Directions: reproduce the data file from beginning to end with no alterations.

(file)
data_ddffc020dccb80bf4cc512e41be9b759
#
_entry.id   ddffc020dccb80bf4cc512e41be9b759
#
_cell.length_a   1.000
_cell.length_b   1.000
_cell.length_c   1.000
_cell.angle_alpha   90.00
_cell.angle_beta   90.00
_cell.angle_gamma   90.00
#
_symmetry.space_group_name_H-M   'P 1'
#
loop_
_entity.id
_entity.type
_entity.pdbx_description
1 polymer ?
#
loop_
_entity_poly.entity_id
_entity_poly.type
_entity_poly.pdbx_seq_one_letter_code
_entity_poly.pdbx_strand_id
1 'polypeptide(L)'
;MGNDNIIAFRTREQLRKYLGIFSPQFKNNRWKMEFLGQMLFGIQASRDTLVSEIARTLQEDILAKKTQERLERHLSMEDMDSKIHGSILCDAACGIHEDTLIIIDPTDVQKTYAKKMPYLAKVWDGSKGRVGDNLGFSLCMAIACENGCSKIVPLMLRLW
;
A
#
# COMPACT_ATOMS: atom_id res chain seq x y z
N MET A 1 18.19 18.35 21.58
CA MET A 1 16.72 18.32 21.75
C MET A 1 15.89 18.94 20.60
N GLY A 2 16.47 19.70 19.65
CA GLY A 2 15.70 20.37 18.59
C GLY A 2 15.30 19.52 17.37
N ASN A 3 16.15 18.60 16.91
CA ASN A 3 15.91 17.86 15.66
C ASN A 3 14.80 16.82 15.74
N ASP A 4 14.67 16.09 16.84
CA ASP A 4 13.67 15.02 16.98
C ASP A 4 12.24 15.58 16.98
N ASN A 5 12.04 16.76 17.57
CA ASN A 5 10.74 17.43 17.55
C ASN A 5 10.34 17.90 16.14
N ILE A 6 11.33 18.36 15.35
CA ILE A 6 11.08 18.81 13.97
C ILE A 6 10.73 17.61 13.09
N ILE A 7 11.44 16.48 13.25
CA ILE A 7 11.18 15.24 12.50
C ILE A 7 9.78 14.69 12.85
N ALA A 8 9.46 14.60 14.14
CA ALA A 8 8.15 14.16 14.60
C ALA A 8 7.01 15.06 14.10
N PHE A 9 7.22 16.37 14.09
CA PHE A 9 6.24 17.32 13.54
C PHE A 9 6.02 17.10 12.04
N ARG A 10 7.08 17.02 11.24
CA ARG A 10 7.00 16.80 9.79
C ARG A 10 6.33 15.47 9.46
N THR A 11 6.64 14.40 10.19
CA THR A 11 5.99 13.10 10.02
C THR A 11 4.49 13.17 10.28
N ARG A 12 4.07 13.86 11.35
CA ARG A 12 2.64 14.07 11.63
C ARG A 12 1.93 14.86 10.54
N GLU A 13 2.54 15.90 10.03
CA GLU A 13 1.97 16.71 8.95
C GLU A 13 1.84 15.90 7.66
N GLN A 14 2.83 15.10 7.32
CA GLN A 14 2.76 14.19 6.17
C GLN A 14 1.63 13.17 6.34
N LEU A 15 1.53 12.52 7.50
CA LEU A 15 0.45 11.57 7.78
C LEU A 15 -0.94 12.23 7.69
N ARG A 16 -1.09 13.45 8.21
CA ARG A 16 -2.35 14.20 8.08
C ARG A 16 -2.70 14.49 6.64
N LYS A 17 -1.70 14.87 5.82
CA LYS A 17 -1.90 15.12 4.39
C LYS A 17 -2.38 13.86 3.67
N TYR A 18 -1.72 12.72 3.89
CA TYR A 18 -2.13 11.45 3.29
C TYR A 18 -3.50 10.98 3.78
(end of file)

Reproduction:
data_ddffc020dccb80bf4cc512e41be9b759
#
_entry.id   ddffc020dccb80bf4cc512e41be9b759
#
_cell.length_a   1.000
_cell.length_b   1.000
_cell.length_c   1.000
_cell.angle_alpha   90.00
_cell.angle_beta   90.00
_cell.angle_gamma   90.00
#
_symmetry.space_group_name_H-M   'P 1'
#
loop_
_entity.id
_entity.type
_entity.pdbx_description
1 polymer ?
#
loop_
_entity_poly.entity_id
_entity_poly.type
_entity_poly.pdbx_seq_one_letter_code
_entity_poly.pdbx_strand_id
1 'polypeptide(L)'
;MGNDNIIAFRTREQLRKYLGIFSPQFKNNRWKMEFLGQMLFGIQASRDTLVSEIARTLQEDILAKKTQERLERHLSMEDMDSKIHGSILCDAACGIHEDTLIIIDPTDVQKTYAKKMPYLAKVWDGSKGRVGDNLGFSLCMAIACENGCSKIVPLMLRLW
;
A
#
# COMPACT_ATOMS: atom_id res chain seq x y z
N MET A 1 18.19 18.35 21.58
CA MET A 1 16.72 18.32 21.75
C MET A 1 15.89 18.94 20.60
N GLY A 2 16.47 19.70 19.65
CA GLY A 2 15.70 20.37 18.59
C GLY A 2 15.30 19.52 17.37
N ASN A 3 16.15 18.60 16.91
CA ASN A 3 15.91 17.86 15.66
C ASN A 3 14.80 16.82 15.74
N ASP A 4 14.67 16.09 16.84
CA ASP A 4 13.67 15.02 16.98
C ASP A 4 12.24 15.58 16.98
N ASN A 5 12.04 16.76 17.57
CA ASN A 5 10.74 17.43 17.55
C ASN A 5 10.34 17.90 16.14
N ILE A 6 11.33 18.36 15.35
CA ILE A 6 11.08 18.81 13.97
C ILE A 6 10.73 17.61 13.09
N ILE A 7 11.44 16.48 13.25
CA ILE A 7 11.18 15.24 12.50
C ILE A 7 9.78 14.69 12.85
N ALA A 8 9.46 14.60 14.14
CA ALA A 8 8.15 14.16 14.60
C ALA A 8 7.01 15.06 14.10
N PHE A 9 7.22 16.37 14.09
CA PHE A 9 6.24 17.32 13.54
C PHE A 9 6.02 17.10 12.04
N ARG A 10 7.08 17.02 11.24
CA ARG A 10 7.00 16.80 9.79
C ARG A 10 6.33 15.47 9.46
N THR A 11 6.64 14.40 10.19
CA THR A 11 5.99 13.10 10.02
C THR A 11 4.49 13.17 10.28
N ARG A 12 4.07 13.86 11.35
CA ARG A 12 2.64 14.07 11.63
C ARG A 12 1.93 14.86 10.54
N GLU A 13 2.54 15.90 10.03
CA GLU A 13 1.97 16.71 8.95
C GLU A 13 1.84 15.90 7.66
N GLN A 14 2.83 15.10 7.32
CA GLN A 14 2.76 14.19 6.17
C GLN A 14 1.63 13.17 6.34
N LEU A 15 1.53 12.52 7.50
CA LEU A 15 0.45 11.57 7.78
C LEU A 15 -0.94 12.23 7.69
N ARG A 16 -1.09 13.45 8.21
CA ARG A 16 -2.35 14.20 8.08
C ARG A 16 -2.70 14.49 6.64
N LYS A 17 -1.70 14.87 5.82
CA LYS A 17 -1.90 15.12 4.39
C LYS A 17 -2.38 13.86 3.67
N TYR A 18 -1.72 12.72 3.89
CA TYR A 18 -2.13 11.45 3.29
C TYR A 18 -3.50 10.98 3.78